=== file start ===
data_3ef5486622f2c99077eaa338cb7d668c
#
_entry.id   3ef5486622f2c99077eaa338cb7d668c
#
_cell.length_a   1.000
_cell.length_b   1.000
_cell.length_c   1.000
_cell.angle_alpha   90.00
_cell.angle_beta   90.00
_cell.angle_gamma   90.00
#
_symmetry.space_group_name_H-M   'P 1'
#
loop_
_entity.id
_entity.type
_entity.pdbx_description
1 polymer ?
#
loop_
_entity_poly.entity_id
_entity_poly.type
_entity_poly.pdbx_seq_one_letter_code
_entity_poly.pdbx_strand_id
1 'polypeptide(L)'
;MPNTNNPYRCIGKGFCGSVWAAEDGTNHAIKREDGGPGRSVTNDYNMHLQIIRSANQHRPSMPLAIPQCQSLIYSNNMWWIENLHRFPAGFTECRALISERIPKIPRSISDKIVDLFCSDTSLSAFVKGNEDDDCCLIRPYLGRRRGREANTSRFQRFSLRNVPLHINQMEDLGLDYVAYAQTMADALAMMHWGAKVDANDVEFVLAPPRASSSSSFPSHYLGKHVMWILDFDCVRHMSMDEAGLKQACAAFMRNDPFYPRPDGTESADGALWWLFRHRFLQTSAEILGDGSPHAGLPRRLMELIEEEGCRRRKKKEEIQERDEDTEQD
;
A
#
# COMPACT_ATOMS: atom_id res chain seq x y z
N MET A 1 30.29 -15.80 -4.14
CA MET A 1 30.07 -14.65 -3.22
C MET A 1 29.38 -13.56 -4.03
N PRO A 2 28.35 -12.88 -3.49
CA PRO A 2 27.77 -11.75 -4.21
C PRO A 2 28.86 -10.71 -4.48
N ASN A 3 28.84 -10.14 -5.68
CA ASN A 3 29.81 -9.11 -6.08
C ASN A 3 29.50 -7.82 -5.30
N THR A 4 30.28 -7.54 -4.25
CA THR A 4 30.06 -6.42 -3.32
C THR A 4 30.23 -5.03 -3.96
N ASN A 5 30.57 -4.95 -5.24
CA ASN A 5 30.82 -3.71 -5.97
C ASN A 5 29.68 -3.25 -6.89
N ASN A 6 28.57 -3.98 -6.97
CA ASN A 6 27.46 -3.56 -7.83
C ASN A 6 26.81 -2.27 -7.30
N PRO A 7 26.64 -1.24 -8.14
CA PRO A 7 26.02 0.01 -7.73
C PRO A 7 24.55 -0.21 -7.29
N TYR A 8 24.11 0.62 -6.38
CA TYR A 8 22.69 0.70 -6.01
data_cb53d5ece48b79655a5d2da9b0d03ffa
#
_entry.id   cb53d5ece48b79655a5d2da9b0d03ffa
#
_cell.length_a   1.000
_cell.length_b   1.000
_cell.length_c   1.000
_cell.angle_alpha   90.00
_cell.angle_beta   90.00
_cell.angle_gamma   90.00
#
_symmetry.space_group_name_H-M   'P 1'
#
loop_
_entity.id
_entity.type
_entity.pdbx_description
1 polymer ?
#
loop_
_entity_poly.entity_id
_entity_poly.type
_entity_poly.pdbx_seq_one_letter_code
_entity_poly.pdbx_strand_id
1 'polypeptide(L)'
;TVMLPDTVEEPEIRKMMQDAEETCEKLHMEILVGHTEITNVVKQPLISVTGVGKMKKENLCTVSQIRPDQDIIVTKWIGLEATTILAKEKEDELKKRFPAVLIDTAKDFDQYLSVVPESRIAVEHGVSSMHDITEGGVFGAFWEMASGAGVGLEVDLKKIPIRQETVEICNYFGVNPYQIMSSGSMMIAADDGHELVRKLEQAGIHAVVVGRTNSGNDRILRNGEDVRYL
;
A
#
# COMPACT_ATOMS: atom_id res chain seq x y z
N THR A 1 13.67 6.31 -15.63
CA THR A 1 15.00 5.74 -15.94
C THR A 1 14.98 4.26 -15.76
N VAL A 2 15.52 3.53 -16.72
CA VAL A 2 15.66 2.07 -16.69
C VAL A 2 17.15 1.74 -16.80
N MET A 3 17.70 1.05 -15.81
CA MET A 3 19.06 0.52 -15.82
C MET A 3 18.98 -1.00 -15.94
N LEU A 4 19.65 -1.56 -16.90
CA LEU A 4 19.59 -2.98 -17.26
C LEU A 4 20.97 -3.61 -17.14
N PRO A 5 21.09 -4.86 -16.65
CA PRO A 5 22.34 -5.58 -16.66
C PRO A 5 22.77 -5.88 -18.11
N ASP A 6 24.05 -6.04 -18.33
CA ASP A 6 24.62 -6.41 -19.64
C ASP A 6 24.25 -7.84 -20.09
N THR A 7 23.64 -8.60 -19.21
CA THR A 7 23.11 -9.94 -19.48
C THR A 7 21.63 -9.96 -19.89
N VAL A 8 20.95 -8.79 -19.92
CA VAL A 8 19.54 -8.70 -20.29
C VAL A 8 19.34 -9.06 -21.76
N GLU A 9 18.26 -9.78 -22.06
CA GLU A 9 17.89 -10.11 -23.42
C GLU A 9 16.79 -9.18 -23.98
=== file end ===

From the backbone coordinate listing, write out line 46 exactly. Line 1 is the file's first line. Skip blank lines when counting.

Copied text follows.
N ASN A 6 28.57 -3.98 -6.97